Winter Snow Forecast 2017-2018

Well, it’s July and that can only mean one thing… when do we get to ski again?

It seems that La Nina tried to happen last winter but didn’t quite live up to expectations. There isn’t a lot out yet for this winter (and I’ll update this page as that changes) but here’s what we know right now.

NOAA: Chance of El Nino increasing, an even milder winter could be ahead for Northeast Ohio (cleveland.com)

The chances of El Nino development are increasing, but uncertain according to the National Oceanic and Atmospheric Administration’s Climate Prediction Center.

In NOAA’s latest ENSO (El Nino-Southern Oscillation) update, “ENSO-neutral conditions are favored to continue through at least the Northern Hemisphere spring 2017, with increasing chances for El Nino development by late summer and fall.”

The Climate Prediction Center’s “models predict the continuation of ENSO-neutral through the late Northern Hemisphere spring (April-June). However, at least one-half of the dynamical model forecasts… anticipate an onset of El Nino as soon as the April-June season.”

So… fingers crossed!

Stay tuned for more updates.

-Tony


[UPDATE 7/29/2017:] The fall is looking to be warmer than normal over the United States.

Don’t unpack your sweaters, fall is going to be hot across the US this year (wisn.com)

Get ready for a warm Halloween

The East Coast, South, and Midwest will experience higher-than-average temperatures starting in September and lasting through November this year, according to the Weather Channel. Unusual weather patterns are to blame for the expected increase in temperatures in areas across the country, except in the Northwest region.

Will this carry into winter?

And the official word on El Nino is still a bit up in the air.

2018 Winter Weather Forecast | Long Range Prediction From NOAA (unofficialnetworks.com)

What NOAA’s official maps are showing us is that with a lack of an El Niño or La Niña event, this winter will see most of the continental United States with equal chances of an average winter in terms of snow. Temperature probability for much of the United States is a little more clear with NOAA calling for above average temperatures, everywhere except the upper midwest.

“Despite the ENSO-neutral forecast lean, we still have a fair number of models forecasting at least a weak El Niño through the upcoming winter. Therefore, forecasters certainly are not ruling out the development of El Niño; in fact, they are calling for an elevated chance, relative to average, of El Niño onset.” – NOAA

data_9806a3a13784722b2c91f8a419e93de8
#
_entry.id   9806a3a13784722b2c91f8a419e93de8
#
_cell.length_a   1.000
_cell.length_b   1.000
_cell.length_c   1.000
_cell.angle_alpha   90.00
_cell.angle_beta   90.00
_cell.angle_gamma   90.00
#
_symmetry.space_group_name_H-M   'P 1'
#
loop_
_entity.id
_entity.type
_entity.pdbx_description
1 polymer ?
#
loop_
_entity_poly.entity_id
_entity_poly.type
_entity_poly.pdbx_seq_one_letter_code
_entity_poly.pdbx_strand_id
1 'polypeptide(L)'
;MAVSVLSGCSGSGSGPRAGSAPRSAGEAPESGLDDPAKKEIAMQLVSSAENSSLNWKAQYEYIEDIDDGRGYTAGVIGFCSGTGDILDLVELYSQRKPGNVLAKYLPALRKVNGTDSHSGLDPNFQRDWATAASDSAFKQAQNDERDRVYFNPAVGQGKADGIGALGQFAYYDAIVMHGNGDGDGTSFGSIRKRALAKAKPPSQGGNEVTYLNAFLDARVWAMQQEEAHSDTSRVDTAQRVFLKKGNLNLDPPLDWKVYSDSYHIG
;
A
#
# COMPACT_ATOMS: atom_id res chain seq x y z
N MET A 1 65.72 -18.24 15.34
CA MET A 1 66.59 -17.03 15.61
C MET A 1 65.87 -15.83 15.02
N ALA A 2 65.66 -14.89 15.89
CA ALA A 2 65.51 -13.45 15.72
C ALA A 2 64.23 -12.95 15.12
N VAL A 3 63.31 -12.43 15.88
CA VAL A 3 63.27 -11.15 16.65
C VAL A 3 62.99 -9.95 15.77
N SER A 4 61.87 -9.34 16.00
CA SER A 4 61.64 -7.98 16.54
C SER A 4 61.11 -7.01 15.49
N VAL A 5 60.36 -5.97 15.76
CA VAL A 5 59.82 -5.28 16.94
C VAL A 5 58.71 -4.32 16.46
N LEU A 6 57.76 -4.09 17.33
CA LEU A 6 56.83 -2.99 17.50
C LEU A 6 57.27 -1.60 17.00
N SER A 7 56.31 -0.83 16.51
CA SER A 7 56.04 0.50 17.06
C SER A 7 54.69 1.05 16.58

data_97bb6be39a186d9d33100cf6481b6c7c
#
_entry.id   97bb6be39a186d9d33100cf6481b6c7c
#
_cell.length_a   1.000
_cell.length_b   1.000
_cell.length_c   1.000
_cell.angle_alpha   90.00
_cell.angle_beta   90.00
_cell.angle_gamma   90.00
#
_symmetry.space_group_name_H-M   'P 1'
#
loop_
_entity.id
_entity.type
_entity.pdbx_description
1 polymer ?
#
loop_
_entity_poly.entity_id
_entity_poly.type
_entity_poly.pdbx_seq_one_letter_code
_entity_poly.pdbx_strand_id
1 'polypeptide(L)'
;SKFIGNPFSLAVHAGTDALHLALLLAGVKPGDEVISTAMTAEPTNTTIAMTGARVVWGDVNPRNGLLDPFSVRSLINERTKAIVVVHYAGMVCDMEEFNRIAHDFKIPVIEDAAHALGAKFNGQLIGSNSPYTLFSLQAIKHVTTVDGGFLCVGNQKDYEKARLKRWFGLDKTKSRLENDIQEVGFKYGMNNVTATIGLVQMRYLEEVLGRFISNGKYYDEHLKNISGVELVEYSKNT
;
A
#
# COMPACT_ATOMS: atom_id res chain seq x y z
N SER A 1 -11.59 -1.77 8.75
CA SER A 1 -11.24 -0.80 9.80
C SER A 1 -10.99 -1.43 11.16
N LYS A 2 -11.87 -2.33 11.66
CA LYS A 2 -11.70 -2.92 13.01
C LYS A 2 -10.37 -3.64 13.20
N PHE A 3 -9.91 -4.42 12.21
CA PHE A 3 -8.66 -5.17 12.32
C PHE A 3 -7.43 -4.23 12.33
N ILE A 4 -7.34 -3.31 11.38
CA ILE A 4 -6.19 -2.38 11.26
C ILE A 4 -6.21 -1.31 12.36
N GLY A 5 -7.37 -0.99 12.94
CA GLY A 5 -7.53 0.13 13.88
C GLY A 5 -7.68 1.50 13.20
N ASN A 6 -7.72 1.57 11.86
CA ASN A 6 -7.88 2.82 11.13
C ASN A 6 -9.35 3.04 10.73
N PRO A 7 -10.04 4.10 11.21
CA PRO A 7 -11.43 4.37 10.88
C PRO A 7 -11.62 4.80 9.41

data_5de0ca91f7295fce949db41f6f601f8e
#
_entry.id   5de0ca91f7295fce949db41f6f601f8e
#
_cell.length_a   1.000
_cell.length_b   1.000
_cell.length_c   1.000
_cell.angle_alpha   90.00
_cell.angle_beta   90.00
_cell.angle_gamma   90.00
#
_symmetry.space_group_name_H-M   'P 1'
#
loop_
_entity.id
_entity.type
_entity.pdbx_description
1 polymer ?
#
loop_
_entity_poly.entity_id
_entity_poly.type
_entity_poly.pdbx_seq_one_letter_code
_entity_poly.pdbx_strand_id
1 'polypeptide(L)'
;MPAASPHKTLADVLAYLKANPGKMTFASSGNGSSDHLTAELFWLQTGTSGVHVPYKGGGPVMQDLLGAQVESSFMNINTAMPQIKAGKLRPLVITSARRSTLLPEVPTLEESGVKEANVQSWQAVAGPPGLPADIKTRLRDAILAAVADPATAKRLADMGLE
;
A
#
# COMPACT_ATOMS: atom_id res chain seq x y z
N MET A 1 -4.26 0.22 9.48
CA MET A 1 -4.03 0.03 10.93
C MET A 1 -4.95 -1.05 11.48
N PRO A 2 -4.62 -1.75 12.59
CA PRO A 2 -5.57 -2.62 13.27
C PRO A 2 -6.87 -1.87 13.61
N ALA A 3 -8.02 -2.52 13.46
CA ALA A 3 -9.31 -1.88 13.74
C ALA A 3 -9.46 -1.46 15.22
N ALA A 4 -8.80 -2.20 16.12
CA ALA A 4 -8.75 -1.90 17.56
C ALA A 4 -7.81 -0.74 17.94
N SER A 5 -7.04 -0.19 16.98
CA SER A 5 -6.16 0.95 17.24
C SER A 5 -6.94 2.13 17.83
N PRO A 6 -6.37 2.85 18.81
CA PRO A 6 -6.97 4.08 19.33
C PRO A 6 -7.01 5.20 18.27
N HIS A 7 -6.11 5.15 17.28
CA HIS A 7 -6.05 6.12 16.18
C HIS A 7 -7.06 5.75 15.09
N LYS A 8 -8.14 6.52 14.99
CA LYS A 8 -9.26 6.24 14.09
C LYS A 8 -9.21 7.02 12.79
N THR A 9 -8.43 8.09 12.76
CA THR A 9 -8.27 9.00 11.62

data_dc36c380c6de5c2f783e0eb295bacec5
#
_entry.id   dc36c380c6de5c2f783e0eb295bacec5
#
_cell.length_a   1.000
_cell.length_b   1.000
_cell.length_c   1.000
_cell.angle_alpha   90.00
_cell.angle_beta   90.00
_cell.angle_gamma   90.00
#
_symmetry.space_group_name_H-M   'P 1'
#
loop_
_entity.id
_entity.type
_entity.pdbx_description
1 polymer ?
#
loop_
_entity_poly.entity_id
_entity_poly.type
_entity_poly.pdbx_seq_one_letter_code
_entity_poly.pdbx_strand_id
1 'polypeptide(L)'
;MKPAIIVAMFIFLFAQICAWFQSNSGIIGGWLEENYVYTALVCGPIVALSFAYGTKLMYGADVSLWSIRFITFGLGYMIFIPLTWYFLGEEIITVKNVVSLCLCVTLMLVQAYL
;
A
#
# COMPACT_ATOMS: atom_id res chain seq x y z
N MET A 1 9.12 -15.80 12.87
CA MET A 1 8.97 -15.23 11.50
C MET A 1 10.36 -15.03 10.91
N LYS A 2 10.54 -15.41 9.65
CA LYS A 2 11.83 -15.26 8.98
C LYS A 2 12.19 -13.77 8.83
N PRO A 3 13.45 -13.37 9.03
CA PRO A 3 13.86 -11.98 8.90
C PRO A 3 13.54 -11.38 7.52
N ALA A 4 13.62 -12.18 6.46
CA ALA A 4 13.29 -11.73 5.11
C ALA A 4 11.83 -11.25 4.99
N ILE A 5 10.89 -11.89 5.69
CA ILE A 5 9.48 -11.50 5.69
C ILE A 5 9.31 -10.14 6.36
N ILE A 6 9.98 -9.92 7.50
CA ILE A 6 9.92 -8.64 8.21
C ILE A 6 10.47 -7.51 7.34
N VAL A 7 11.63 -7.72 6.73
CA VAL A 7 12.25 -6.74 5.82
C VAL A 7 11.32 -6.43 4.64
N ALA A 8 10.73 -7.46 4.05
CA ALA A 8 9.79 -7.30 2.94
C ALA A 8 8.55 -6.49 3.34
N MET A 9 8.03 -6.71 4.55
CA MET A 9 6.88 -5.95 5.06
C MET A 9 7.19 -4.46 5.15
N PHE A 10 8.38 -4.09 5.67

The Climate Prediction Center says there is a 55 percent chance of normal conditions in the El Nino region this winter. They also say if the water conditions change from the current forecast, it leans toward an El Nino.

So far, they’re saying a normal winter or maybe a little warm.

-Tony


[UPDATE 08-08-2017:] Here’s a video comparing this next winter to 2009, which is interesting:

He’s calling a Mordecai El Niño, which is weak. The Eastern United States will see snow storms. It’ll be cold in the Midwest and wet down south.

-Tony


[UPDATE 08-18-2017:] Information from the Farmer’s Almanac about winter 2017-2018 is here!

Winter weather map for 2017-18

Winter Weather 2017-18: SHORTS OR SHOVELS? (farmersalmanac.com)

Cold conditions are back! According to the Farmers’ Almanac’s 200-year-old formula, this winter is expected to be a bit more “normal” as far as the temperatures are concerned, especially in the eastern and central parts of the country–chiefly those areas to the east of the Rocky Mountains–with many locations experiencing above-normal precipitation.

For the western third of the country—mainly those areas west of the Continental Divide—the overall winter will not be as wet as last year. Our forecasts are pointing to a return to more normal winter conditions in regard to both temperatures and precipitation.

From the Great Lakes into the Northeast, snowier-than-normal conditions are expected. We can hear the skiers, boarders, and snowmobilers cheering from here!

In general, it looks about average.

-Tony

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